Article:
Buckingham also emphasizes it is important to celebrate safely. “Be aware of how you are trying to celebrate or de-stress. Indulging in alcohol overuse can lead to not thinking clearly and can increase negative thinking and sad feelings. Finding healthy ways to proactively manage stress can be as simple as maintaining your daily routines, exercising, healthy eating, or planning a nature walk with a friend.”

The primary treatment for SAD is light therapy, particularly the use of light boxes with fluorescent lights that make up for the lack of available natural light during the darker months. Using a light box consistently from autumn to spring, in the mornings, and for a duration of 30–45 minutes daily is the general recommendation for best results.

Many health care practitioners propose starting light therapy in the fall. According to the American Psychological Association, light therapy has also been found to work well when used in combination with cognitive behavioral therapy and/or the use of antidepressants.

Additional Tips for Coping with SAD

  1. Rearrange workspaces and work near a window, or set up bright lights in your work area.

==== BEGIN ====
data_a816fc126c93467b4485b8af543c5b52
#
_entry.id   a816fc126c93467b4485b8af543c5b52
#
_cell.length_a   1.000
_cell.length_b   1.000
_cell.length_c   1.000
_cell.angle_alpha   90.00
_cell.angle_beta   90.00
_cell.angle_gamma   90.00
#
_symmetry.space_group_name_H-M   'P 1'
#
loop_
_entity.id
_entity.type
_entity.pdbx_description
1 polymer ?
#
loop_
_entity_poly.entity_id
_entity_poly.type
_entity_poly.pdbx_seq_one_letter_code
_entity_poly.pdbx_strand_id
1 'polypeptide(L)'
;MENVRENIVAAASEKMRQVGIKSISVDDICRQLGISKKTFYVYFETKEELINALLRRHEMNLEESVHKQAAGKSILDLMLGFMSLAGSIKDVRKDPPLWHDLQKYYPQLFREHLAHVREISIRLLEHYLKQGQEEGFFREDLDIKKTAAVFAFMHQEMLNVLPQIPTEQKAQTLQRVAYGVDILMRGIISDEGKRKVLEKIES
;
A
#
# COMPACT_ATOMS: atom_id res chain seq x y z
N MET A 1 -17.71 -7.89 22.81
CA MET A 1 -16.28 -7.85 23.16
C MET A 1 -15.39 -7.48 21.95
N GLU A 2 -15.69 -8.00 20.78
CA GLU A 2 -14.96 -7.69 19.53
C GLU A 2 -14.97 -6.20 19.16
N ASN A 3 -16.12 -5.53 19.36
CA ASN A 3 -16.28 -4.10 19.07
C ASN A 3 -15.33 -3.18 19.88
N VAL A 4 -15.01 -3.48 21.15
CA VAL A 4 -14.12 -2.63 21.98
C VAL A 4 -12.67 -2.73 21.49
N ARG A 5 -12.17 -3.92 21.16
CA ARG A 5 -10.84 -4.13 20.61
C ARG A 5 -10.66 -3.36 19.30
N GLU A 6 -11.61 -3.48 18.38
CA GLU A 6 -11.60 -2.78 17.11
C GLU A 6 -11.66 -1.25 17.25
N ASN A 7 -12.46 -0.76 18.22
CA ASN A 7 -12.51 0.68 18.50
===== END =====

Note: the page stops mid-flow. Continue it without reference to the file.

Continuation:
2. Journal/keep a daily log noting weather conditions, energy levels, moods, appetite/weight, sleep times and activities.
  3. Get as much light as possible and avoid dark environments during daylight hours.
  4. Allow natural light to shine through open windows and doors when temperatures are moderate.
  5. Exercise daily – outdoors when possible.
  6. Make time for relaxation: meditation or guided imagery, yoga, reading, deep breathing, listening to music.
  7. Eat healthy, regular meals.
  8. When possible, avoid staying up late, which disrupts your sleep schedule and biological clock.
  9. Be aware of cold outside temperatures, and dress to conserve energy and warmth.
  10. Connect with counseling services, such as these:
  • Military OneSource provides confidential nonmedical counseling for service members and their loved ones, along with resources and support to address a variety of issues and build important skills to tackle life's challenges.
  • Military and Family Life Counselors (MFLC) are licensed mental health professionals who provide situational, problem-solving consultations. No written records are kept, and the counseling is free to service members and their families.